“The purpose of the present Convention is to promote, protect and ensure the full and equal enjoyment of all human rights and fundamental freedoms by all persons with disabilities, and to promote respect for their inherent dignity.” When I was hired by the UAB Institute for Human Rights, I never dreamed that we would take the trip to the United Nations for the 10th Convention of States Parties on the Convention on the Rights of Persons with Disabilities. Visiting the United Nations has always been a dream for me, but being able to take part in an international effort to promote disability rights was an unbelievable opportunity to me personally.
Disability has always intersected my life. My sister and I were born with Ehlers-Danlos Syndrome, which is basically a fancy way of saying that all the connective tissue in our bodies are about as stable as a limp noodle. Because of EDS, chronic pain is just a part of my life. I am unable to run, walk, or jump without a joint in my body threatening to dislocate. I suffer from sleep disorders and chronic fatigue along with a host of gastrointestinal issues. It also affects my heart and my autonomic nervous system; I tend to feel like a walking time bomb of anxiety, heart palpitations, and general malaise all wrapped up in a spaghetti-based body. I have lived my whole life without complaining for the most part. Most people in my life don’t know the extent of my disability, or even about it at all. I keep my pain hidden because I do not want anyone’s pity. I continue physically far beyond what my body’s real limits are because I do not want people to think I am lazy or helpless. It takes too much time to explain my disability to everyone I meet, so I deal with my pain with a smile on my face. This is the reality that most people with disabilities face—a life of “oh, I’m so sorry for you!” when they learn of your disability and “why can’t you do this?” when they do not understand your limits. My struggle as a woman with a disability is the reason why the Convention meant so much to me. Before the Convention, I had never in my life been around more than two people with disabilities or ever felt like anyone truly understood what I was going through. Seeing so many other people with disabilities raising their voices, sharing their pain and suffering, and demanding change gave me hope that one day I will no longer feel like I need to hide my disability.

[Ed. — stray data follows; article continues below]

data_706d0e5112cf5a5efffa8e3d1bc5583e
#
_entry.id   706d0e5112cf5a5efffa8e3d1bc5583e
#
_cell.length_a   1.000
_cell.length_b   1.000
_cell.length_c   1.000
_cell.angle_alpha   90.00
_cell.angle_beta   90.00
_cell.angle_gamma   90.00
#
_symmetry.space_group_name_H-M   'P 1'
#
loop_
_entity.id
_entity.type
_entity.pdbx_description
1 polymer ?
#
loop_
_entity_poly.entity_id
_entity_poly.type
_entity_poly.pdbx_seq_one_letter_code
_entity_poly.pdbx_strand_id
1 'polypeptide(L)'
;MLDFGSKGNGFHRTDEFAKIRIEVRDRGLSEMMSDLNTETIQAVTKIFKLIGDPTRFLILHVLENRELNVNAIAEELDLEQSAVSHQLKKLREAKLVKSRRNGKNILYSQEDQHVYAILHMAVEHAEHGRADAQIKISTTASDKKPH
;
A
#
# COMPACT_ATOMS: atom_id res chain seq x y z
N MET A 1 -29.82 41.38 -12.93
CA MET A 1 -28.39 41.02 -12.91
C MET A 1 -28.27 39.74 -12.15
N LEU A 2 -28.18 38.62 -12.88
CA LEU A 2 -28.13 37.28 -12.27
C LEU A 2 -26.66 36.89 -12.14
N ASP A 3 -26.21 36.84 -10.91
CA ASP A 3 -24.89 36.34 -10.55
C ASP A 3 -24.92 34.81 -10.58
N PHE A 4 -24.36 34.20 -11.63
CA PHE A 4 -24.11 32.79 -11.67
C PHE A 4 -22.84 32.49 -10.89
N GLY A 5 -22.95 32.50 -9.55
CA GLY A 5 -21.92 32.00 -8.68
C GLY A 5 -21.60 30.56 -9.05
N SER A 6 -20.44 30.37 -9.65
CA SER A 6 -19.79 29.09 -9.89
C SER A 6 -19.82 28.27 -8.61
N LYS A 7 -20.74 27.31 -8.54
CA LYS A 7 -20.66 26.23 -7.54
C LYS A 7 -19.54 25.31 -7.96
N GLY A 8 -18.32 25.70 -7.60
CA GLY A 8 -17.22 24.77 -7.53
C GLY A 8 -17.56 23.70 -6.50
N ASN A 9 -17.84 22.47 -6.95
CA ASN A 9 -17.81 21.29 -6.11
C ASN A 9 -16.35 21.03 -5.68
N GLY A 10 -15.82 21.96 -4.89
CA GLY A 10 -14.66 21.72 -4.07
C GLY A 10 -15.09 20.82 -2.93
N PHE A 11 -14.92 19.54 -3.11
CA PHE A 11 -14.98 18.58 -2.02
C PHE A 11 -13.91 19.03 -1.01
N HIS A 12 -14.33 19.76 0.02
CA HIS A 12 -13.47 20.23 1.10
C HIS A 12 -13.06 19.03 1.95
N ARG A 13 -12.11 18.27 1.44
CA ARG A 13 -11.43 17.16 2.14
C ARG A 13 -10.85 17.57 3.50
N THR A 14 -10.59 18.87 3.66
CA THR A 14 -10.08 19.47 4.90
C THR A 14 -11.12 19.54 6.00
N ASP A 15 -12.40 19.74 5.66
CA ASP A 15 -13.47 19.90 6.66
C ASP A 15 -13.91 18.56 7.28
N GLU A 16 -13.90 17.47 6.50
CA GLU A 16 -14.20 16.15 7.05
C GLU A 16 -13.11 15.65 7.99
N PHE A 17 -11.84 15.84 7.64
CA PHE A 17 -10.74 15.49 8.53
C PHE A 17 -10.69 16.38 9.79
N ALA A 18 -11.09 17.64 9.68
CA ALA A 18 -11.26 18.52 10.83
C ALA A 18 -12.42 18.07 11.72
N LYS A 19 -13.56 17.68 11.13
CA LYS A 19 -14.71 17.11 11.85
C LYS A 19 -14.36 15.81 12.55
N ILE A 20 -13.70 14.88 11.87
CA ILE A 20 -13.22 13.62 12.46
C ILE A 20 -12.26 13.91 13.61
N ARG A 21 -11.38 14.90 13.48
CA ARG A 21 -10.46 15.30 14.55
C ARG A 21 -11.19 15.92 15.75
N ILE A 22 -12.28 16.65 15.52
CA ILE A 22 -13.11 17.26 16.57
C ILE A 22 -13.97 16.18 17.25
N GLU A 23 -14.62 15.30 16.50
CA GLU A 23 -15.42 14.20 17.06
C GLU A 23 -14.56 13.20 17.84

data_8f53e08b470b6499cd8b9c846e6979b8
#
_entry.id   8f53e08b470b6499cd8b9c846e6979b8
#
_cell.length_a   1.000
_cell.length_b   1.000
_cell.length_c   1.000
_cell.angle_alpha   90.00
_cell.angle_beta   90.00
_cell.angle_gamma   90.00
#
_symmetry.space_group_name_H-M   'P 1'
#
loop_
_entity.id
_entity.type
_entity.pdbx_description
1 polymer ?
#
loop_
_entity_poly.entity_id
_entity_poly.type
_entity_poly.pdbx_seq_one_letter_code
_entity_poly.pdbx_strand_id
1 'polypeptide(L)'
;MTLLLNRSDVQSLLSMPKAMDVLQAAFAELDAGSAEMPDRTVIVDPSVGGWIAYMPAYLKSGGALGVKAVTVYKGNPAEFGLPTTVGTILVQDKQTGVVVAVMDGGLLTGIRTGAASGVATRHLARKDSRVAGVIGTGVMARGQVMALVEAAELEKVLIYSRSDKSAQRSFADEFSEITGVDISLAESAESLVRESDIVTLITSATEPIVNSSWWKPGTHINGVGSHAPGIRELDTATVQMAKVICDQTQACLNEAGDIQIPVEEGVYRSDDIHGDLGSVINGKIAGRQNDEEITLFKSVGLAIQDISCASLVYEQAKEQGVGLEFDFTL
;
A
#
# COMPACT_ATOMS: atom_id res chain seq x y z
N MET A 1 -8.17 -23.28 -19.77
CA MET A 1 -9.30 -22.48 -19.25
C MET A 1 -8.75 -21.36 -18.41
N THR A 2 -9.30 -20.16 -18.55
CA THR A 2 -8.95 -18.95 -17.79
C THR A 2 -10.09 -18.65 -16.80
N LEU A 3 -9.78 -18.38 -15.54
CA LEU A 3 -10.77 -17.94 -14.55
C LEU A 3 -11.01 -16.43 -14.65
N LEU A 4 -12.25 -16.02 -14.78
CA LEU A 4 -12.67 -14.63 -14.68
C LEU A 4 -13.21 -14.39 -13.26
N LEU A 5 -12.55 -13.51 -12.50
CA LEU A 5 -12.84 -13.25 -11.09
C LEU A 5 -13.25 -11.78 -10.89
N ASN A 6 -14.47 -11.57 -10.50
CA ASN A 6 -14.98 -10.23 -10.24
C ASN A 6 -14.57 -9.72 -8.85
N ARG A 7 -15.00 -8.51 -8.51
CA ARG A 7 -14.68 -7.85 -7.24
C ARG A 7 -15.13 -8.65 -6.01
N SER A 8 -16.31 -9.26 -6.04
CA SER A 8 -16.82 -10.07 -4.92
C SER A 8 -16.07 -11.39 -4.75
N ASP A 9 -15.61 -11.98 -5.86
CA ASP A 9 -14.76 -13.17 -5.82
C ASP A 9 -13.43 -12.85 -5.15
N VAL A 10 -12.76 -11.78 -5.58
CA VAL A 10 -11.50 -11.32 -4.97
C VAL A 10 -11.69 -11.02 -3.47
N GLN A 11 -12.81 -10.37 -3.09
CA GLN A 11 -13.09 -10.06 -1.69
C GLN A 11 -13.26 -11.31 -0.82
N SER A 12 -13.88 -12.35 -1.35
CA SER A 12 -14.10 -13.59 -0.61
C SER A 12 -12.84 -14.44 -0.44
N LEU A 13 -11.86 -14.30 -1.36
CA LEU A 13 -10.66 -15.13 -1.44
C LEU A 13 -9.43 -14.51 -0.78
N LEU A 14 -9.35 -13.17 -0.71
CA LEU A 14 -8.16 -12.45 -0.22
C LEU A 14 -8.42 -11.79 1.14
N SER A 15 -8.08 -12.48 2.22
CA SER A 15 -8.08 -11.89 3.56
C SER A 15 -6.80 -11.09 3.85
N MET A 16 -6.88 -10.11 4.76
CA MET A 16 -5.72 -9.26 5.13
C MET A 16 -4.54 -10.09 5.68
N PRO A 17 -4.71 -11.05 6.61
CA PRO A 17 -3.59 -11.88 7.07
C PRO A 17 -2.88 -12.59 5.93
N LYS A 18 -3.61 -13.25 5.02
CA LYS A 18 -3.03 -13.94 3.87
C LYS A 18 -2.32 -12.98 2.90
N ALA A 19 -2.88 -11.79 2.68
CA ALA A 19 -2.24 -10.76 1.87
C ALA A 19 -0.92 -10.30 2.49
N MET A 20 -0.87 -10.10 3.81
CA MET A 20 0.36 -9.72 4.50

I have always known that having a disability does not mean you cannot be strong and independent. Not being able to walk for long periods does not make me lazy, and my joint instability does not make me weak. I know these things, but sometimes the able-bodied world undermines these beliefs and makes me feel like I will never be good enough. The champions of disability rights who I met gave me such courage to fight those fears. The utter strength and bravery of these people were so encouraging to someone like me. I could see myself in Daniela Bas, the head of DESA and wheelchair user. Ms. Bas has managed to overcome so many obstacles as a woman with a disability yet constantly dazzles people with her charismatic personality and fierce intellect. Ms. Bas gave her knowledge on the importance of international cooperation in dismantling the cross-cutting barriers faced by women with disabilities. Her policy-based approach and political science background gave me hope that one day I could follow in her footsteps. Ms. Mia Farah, of the Lebanese Association for Self-Advocacy, gave me such encouragement from her passion, skills, and independence as a woman with Down Syndrome. Ms. Farah organized one of the most enjoyable and successful side events I attended, despite the challenges that her intellectual disability can bring. Her story of her successes resonated with me because I have always feared my limitations. Mia Farah showed me that limitations that others place on you because of your disability don’t have to define you.